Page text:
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    Posted February 1, 2013 by
    bhhairclinic
    Location
    Beverly Hills, California

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    Hair Loss, Androgenetic Alopecia

     

    Hair loss affects both men and women to an extremely high amount. Even though many see that hair loss is more experienced by men, women are just as much affected if not more affected. Genetic hair loss, also called androgenetic alopecia, is not an easy condition to determine by simply looking at one side of your family and sighing in relief that your mother has a full head of hair and, therefore, you will not experience any kind of baldness.

     

    This type of condition is not so black and white. You can't just look at your mother's side of the family to determine your follicular fate. Up until recently it was believed that hair loss came from a gene on the X chromosome from the mother's side of the family. But it's not that simple and androgenetic alopecia is said to come from many genes.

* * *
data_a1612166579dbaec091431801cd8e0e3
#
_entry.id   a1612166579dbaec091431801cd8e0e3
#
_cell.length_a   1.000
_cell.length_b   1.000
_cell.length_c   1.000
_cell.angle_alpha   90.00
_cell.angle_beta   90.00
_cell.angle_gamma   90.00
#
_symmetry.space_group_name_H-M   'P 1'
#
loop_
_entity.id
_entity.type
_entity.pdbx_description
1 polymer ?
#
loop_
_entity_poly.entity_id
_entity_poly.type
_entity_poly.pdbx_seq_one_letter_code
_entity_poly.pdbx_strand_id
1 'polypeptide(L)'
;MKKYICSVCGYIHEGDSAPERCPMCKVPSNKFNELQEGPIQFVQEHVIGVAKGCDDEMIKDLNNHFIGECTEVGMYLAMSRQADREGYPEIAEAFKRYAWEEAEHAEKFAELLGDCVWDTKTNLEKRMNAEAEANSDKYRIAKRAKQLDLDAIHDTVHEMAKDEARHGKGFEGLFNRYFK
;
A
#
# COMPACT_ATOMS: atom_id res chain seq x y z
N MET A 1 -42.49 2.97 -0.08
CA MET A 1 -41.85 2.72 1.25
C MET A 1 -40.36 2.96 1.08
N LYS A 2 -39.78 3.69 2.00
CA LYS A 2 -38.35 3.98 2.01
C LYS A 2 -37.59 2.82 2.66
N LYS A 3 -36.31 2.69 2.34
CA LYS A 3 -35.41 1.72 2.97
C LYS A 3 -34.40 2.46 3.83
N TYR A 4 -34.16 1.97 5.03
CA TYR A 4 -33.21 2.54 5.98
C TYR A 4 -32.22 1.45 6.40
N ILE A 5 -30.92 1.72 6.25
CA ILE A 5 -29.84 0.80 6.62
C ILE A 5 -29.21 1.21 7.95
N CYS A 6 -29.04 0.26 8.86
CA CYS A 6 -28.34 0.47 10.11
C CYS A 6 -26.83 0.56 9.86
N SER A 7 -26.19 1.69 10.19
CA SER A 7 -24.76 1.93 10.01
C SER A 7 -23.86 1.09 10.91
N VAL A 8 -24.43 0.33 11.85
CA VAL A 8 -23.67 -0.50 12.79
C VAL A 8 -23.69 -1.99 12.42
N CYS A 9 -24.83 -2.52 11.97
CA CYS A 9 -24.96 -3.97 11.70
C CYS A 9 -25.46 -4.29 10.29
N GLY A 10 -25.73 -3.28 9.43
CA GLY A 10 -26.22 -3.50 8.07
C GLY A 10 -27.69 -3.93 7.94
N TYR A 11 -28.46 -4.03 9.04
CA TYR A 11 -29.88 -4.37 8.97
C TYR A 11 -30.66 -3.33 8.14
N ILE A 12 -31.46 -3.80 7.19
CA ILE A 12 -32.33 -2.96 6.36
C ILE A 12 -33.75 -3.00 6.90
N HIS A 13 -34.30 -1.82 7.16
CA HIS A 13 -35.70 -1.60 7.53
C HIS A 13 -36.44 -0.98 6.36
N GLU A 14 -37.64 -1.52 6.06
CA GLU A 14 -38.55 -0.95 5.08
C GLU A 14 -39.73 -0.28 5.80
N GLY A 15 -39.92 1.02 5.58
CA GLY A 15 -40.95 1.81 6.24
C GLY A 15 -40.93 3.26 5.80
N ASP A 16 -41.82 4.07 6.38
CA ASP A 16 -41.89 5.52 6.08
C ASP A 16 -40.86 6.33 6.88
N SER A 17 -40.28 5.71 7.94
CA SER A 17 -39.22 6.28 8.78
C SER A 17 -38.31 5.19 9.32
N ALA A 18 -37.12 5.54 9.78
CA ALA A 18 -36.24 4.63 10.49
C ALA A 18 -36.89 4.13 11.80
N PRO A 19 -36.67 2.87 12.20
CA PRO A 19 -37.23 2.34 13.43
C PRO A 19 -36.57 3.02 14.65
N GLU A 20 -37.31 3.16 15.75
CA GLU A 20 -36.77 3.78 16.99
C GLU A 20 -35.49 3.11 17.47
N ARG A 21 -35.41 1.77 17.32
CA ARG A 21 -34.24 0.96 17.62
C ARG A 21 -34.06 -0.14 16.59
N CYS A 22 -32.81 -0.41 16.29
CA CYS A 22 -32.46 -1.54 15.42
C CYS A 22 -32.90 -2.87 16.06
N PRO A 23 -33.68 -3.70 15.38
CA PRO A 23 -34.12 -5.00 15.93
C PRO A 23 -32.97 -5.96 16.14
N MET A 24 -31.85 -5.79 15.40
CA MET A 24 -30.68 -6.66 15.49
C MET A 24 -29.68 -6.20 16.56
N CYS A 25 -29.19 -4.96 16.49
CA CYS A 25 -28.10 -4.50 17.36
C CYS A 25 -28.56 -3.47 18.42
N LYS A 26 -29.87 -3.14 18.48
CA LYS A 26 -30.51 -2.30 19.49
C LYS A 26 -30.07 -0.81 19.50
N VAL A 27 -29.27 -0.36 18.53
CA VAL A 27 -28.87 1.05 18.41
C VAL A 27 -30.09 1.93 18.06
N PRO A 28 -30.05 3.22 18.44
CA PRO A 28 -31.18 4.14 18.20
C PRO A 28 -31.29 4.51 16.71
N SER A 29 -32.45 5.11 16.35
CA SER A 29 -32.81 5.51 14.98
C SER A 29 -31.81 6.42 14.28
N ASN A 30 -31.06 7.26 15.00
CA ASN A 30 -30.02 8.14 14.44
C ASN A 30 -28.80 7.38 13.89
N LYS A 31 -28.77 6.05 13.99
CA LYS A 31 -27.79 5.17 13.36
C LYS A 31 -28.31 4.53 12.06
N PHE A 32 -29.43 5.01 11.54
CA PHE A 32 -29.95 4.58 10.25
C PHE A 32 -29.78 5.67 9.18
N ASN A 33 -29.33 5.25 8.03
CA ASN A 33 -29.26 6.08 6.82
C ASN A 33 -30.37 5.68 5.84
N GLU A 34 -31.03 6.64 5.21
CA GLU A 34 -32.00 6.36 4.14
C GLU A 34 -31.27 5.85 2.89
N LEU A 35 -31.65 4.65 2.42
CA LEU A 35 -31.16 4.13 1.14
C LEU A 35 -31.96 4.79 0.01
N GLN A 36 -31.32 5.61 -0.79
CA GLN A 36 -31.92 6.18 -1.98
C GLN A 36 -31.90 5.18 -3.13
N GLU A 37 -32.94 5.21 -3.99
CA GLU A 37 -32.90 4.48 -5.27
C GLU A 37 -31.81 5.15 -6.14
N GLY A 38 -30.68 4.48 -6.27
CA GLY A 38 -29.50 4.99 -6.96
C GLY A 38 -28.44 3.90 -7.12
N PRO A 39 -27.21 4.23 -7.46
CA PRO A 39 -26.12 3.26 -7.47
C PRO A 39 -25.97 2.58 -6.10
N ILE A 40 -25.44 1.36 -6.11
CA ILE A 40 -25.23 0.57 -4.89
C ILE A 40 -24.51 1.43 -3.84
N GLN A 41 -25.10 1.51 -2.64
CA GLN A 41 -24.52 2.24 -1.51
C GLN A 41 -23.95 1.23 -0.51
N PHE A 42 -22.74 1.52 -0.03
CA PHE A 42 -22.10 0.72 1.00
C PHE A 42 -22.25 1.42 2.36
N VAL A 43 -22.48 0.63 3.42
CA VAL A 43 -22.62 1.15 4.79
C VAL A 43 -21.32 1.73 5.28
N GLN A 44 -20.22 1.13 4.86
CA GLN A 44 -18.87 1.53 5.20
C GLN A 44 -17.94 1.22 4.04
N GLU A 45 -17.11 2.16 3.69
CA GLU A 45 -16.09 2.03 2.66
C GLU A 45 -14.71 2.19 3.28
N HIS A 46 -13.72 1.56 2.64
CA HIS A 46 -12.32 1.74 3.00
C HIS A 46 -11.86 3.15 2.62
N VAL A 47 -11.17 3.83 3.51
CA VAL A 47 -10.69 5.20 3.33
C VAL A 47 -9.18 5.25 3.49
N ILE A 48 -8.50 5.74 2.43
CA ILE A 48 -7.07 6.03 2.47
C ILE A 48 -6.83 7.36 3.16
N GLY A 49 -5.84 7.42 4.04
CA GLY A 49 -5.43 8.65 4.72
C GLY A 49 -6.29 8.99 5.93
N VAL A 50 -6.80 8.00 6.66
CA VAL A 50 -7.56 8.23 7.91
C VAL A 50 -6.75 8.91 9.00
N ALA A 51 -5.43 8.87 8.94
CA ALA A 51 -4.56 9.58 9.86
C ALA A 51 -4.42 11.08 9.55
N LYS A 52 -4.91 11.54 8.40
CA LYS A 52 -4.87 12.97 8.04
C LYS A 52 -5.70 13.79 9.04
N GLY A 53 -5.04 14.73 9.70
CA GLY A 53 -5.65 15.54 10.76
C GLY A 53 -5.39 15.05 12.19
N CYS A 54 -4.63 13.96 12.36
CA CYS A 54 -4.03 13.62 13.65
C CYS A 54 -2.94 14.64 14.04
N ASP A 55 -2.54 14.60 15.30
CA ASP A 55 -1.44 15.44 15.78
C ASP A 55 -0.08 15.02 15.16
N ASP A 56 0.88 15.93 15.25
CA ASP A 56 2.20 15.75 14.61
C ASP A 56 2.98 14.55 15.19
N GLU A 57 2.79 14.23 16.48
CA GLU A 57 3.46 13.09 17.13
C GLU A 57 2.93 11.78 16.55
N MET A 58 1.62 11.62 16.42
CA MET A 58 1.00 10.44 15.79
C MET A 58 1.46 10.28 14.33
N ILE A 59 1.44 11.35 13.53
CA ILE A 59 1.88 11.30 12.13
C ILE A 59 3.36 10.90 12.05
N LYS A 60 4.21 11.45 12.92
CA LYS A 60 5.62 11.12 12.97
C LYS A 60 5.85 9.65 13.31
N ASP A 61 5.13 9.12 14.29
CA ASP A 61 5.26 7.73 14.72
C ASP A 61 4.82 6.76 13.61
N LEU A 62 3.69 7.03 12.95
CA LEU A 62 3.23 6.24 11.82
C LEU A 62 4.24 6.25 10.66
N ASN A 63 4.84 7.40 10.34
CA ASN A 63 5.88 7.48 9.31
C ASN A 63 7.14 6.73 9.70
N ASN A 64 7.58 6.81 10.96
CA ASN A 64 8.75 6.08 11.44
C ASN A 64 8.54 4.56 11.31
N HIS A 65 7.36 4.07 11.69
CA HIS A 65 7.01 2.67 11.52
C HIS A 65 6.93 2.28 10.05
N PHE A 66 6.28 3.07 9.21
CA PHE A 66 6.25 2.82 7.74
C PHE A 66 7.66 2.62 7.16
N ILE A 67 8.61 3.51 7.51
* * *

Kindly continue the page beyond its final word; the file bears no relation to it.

There's no denying that dihydrotestosterone (DHT) plays a huge role in genetic hair loss. DHT is an androgen (male sex hormone) that is produced by both men and women. The fact that men produce more testosterone could have something to do with how men and women respond to the effects DHT has on the body and on the follicles. Women experience loss of follicles all over the scalp, and the front of the hairline remains mostly unaffected at the beginning. For men, the loss is mostly in the front of the hairline and the temples, as well as on the top of the head. This is why it is much easier for a man to be diagnosed with androgenetic alopecia than for a woman since the causes for a woman can range from stress, to hormonal changes from pregnancy to even a too-tight pony tail. So it is advisable for a woman to see a doctor to determine the cause before starting any kind of treatment regimen. For men, sometimes they start a treatment regimen without even being diagnosed with androgenetic alopecia.

     

    As far as the direct cause of androgenetic alopecia from a genetic stand-point, it's not 100 percent apparent what level of hormones can cause it or make it worse. Most of the scientific evidence is still somewhat unknown.

     

    Thankfully, androgenetic alopecia, when caught in the earlier stages, is preventable and with the proper treatments, one can actually stop the hair loss before it gets so bad that there are no other options but a hair transplant

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